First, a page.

A four-time cancer survivor writes a personal letter to her future doctors. She urges doctors to see her and not her diagnosis.
You don’t know me. Yes, you’ve read through my medical records and I suppose you have been shocked, amazed, overwhelmed or rolled your eyes at the immensity of my profile and how difficult it will be to have me as your patient. But you are seeing the diagnosis I’ve had.
You are looking at my pathology reports. You have noted all my surgeries and my late-term side effects from my four bouts with cancer. But you don’t know who I am. You don’t know how hard I’ve fought and the fears I have had. You’re not aware of the many glorious moments I’ve been grateful for, nor do you realize the tremendous anxiety I have gone through after endless biopsies, CT scans and blood tests.
You don’t know me. You assume that I should just be grateful that I survived. You don’t know that with survivorship comes tremendous overpowering stress. With survivorship, you learn to live a very different life, one that can be moment to moment, event to event, doctor appointment to doctor appointment. Maybe I will have three months where I can truly live in the regular world that other humans who haven’t had a life-threatening disease live; being somewhat carefree and not afraid of seeing a lab coat or a message from my doctor on my answering machine. You don’t know me.
When I enter your office, you come in with my paperwork in-hand. You are astute at your craft. But you don’t know how to talk to me. I am a survivor but contrary to your belief, “You’ve been through this before so you should be used to it by now,” you are wrong. Every visit, every test, every “talk” I become wearier.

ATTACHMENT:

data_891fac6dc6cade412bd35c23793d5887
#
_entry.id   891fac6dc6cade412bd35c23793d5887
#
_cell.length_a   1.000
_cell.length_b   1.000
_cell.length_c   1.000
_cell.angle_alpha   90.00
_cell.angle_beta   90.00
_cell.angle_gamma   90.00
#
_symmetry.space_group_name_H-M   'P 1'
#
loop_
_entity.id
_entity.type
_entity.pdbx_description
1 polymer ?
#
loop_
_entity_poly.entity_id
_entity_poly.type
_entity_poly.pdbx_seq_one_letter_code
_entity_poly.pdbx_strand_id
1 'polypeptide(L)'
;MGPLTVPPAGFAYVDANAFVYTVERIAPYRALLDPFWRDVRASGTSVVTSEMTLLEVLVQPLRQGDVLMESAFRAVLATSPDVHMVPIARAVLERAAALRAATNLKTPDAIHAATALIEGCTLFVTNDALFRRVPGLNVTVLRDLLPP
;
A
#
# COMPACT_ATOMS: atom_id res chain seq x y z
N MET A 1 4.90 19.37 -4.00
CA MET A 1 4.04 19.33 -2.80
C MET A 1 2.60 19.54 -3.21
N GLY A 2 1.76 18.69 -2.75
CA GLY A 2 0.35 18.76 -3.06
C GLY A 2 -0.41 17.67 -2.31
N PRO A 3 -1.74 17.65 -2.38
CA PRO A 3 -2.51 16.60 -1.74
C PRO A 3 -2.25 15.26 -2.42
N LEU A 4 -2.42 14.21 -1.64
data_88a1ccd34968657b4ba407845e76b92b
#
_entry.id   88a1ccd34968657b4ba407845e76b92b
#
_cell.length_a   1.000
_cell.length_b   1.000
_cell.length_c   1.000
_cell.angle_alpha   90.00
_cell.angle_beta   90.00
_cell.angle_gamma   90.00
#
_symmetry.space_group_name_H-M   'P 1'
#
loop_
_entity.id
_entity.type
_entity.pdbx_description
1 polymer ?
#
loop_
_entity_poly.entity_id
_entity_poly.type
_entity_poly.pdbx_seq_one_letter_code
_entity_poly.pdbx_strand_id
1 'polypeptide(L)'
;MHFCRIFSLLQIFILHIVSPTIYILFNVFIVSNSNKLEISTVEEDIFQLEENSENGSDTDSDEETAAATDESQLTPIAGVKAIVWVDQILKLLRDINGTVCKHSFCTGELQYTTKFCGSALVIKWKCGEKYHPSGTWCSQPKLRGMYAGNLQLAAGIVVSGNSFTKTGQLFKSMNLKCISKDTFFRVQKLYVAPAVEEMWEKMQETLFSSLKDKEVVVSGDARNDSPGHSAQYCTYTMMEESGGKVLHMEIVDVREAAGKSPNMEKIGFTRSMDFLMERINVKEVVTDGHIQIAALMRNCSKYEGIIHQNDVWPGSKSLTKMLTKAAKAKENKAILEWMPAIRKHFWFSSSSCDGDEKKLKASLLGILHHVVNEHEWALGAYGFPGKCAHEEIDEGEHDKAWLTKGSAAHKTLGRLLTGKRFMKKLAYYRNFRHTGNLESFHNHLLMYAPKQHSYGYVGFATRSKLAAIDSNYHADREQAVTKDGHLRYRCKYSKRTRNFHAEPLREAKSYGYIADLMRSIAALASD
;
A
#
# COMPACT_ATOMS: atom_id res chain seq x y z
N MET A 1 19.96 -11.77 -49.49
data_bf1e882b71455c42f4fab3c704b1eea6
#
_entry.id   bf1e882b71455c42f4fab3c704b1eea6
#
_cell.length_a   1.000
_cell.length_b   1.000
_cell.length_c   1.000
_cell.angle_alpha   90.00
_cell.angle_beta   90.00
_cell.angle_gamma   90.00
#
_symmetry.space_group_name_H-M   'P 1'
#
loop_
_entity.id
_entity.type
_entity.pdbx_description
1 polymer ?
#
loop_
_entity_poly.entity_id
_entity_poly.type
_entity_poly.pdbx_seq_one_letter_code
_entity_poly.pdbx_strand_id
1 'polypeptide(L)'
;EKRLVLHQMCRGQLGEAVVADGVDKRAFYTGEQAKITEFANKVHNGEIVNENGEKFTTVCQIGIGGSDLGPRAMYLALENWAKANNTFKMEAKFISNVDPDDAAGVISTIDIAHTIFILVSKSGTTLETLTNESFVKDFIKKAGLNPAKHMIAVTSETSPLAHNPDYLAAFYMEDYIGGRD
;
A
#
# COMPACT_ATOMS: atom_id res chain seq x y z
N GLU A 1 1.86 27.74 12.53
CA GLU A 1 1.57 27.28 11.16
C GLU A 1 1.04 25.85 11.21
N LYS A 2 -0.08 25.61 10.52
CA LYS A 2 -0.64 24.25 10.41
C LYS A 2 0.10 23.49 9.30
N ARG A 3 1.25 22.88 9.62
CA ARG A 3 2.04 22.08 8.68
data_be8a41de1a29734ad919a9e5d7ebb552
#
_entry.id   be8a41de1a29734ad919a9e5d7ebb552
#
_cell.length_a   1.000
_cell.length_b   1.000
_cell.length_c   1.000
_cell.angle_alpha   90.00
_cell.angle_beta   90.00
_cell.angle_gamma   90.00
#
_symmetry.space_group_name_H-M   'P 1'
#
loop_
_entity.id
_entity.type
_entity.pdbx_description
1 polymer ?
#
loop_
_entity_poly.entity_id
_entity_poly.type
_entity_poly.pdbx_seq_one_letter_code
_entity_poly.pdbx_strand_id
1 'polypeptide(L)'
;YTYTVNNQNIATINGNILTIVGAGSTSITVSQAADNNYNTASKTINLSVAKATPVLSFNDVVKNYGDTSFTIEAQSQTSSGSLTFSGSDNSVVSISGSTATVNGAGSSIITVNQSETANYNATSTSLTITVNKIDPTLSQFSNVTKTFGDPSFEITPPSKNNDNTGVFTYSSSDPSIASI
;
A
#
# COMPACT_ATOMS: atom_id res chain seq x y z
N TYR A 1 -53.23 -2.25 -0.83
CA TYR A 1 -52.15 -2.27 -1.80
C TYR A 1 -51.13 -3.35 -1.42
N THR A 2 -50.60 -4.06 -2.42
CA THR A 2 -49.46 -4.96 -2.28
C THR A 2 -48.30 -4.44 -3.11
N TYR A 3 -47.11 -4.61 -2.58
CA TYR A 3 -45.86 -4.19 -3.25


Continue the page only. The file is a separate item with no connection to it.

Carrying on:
Yes, I am thankful for life, but my life is precarious, I walk on a pond that has a thin veil of ice over it. I’m unsure if any step I take will make me fall through and into the murky water. You don’t know me. When you share, “You’re one of the lucky ones, my cousin had Hodgkin’s lymphoma and her ovaries were fried from the radiation,” this isn’t something to joke about or try your best at light-hearted humor. You don’t know me. Giving me pity and saying, “You poor thing, I don’t know how you do it” isn’t what I want to hear as I sit trembling on the exam table waiting for the doctor coming in.
You don’t know me. Hearing you tell me that, “If it was me, I would have probably given up a long time ago” makes me feel like a freak and that my fight in your eyes wasn’t worth it. When you approach me but don’t recognize my pain emotionally, I do not feel you are being a quality clinician so please don’t share with me that you are “doing your best.” You don’t know me. When you enter the room with my life on paper and say, “Wow, this is like war and peace,” you make me feel guilty for my survivorship.
So please Doctor, when you take me on as your patient, think a little more about what a survivor goes through; what it truly means to be a survivor. Your words toward patients should have the same strength in them that we as survivors have to continue with on our journey. You don’t know me, but I’d like you to.
A cancer survivor
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